Hurricane Irma could flood toxic waste sites in Tampa

Mining waste piles contain low levels of radiation and other toxins

Hurricane Irma could flood toxic waste sites in Tampa


By Lyle Adriano

As Hurricane Irma makes its way toward Tampa Bay, some are concerned that the weather event could lead to flooding at some of the region’s most toxic waste sites.

The hurricane was classified as a Category 3 storm Sunday afternoon. Reports say that the storm’s center was on track to reach the Tampa Bay area later today (Monday).

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One of the biggest concerns for the area is a possible storm surge resulting from the hurricane’s arrival. In June, a report by property information firm CoreLogic said that nearly 455,000 Tampa Bay homes could be damaged by hurricane storm surges – the most damage in any major metro area barring Miami and New York City. The report also said that the cost to rebuild all those homes would amount to $80.6 billion.

Tampa Bay’s toxic waste sites could make matters even worse if they get hit by a storm surge, however.

In an interview Thursday with Bloomberg, US environmental chief Scott Pruitt said that the Environmental Protection Agency (EPA) is hard at work securing 80 Superfund sites – areas designated as some of the most toxic places in the nation by the EPA – in Irma’s path from Miami to North Carolina.

“Operationally, we’ve tried to make sure we apply the same type of approach we used in Texas,” Pruitt said. “Because of the area and the amount of population that’s affected in Florida, we’re trying to be even more aggressive.”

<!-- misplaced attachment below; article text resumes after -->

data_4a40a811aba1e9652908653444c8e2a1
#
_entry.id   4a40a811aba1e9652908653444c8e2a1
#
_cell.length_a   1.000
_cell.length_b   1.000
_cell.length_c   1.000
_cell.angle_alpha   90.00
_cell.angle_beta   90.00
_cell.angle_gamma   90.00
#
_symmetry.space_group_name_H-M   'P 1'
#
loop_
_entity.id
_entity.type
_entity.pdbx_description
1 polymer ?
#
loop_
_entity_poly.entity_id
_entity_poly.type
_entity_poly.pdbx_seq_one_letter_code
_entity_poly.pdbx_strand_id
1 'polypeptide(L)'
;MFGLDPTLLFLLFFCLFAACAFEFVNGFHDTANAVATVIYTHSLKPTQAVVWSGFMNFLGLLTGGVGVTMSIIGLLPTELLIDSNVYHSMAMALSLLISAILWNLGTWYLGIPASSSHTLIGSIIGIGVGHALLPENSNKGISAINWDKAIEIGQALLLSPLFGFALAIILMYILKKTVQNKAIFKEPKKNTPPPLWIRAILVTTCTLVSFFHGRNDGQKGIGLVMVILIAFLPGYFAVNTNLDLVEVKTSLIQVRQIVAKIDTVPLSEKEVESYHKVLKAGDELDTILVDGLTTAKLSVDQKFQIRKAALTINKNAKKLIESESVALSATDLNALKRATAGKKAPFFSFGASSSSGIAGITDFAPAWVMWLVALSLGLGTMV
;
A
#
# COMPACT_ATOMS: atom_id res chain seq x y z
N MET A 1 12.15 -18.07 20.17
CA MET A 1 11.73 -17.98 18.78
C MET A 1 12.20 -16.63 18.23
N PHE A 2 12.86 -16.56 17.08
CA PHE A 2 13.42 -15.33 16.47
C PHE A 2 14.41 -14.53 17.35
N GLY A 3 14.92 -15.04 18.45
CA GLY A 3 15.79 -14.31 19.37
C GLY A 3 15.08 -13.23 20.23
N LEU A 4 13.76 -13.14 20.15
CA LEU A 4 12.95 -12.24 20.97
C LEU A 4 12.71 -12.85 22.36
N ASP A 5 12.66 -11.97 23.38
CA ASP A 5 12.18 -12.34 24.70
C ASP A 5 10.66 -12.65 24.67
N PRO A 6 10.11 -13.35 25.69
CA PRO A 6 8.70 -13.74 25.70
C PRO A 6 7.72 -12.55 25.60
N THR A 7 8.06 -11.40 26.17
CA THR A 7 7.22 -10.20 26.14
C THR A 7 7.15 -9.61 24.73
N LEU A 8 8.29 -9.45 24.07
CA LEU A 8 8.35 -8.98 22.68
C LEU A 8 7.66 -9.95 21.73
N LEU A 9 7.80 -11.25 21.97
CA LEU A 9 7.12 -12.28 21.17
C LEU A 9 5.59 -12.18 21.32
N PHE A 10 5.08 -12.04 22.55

The US Geological Survey outlines that Tampa Bay has 27 hill-sized piles of waste containing low levels of radiation and other toxins. Some of these piles, the byproduct of Florida’s phosphorus mining industry, are 500 feet tall.

One of the piles has already caused a major environmental problem.

Last year, a huge sinkhole opened up underneath one of the piles, sending millions of gallons of contaminated mine wastewater into the Floridan Aquifer (a source of drinking water for millions). It was only earlier this year that the owner of the waste, Mosaic, finally managed to create a preliminary seal.

Repairs to the seal, however, are not finished and could be vulnerable to the storm.

Mosaic spokeswoman Callie Neslund told The Associated Press on Sunday that the company has been working to complete repairs.

“Our efforts to reinforce and strengthen the (sinkhole) seal are proving effective,” Neslund said.

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